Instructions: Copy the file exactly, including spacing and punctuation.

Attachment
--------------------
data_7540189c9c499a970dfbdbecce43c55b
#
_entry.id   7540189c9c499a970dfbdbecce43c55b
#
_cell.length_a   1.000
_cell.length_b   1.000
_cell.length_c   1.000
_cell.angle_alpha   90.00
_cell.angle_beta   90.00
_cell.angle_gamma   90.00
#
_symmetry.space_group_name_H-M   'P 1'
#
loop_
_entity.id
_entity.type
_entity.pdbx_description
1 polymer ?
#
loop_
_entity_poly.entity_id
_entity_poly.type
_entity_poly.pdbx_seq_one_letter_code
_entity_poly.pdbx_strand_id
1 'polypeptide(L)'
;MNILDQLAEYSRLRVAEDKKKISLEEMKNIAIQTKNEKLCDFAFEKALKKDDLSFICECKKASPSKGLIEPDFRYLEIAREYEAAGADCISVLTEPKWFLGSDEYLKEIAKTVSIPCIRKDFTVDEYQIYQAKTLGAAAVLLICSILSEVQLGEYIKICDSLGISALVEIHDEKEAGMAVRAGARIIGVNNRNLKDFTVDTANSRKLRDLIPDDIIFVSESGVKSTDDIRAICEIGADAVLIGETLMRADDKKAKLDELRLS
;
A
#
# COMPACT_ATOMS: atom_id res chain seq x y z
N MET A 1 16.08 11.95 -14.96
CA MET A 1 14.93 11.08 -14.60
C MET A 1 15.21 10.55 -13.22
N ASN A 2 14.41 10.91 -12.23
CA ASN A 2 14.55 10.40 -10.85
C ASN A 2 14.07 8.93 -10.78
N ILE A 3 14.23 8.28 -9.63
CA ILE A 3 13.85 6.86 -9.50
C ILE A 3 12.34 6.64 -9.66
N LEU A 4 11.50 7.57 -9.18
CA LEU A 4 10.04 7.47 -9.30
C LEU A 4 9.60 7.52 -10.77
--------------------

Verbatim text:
data_7540189c9c499a970dfbdbecce43c55b
#
_entry.id   7540189c9c499a970dfbdbecce43c55b
#
_cell.length_a   1.000
_cell.length_b   1.000
_cell.length_c   1.000
_cell.angle_alpha   90.00
_cell.angle_beta   90.00
_cell.angle_gamma   90.00
#
_symmetry.space_group_name_H-M   'P 1'
#
loop_
_entity.id
_entity.type
_entity.pdbx_description
1 polymer ?
#
loop_
_entity_poly.entity_id
_entity_poly.type
_entity_poly.pdbx_seq_one_letter_code
_entity_poly.pdbx_strand_id
1 'polypeptide(L)'
;MNILDQLAEYSRLRVAEDKKKISLEEMKNIAIQTKNEKLCDFAFEKALKKDDLSFICECKKASPSKGLIEPDFRYLEIAREYEAAGADCISVLTEPKWFLGSDEYLKEIAKTVSIPCIRKDFTVDEYQIYQAKTLGAAAVLLICSILSEVQLGEYIKICDSLGISALVEIHDEKEAGMAVRAGARIIGVNNRNLKDFTVDTANSRKLRDLIPDDIIFVSESGVKSTDDIRAICEIGADAVLIGETLMRADDKKAKLDELRLS
;
A
#
# COMPACT_ATOMS: atom_id res chain seq x y z
N MET A 1 16.08 11.95 -14.96
CA MET A 1 14.93 11.08 -14.60
C MET A 1 15.21 10.55 -13.22
N ASN A 2 14.41 10.91 -12.23
CA ASN A 2 14.55 10.40 -10.85
C ASN A 2 14.07 8.93 -10.78
N ILE A 3 14.23 8.28 -9.63
CA ILE A 3 13.85 6.86 -9.50
C ILE A 3 12.34 6.64 -9.66
N LEU A 4 11.50 7.57 -9.18
CA LEU A 4 10.04 7.47 -9.30
C LEU A 4 9.60 7.52 -10.77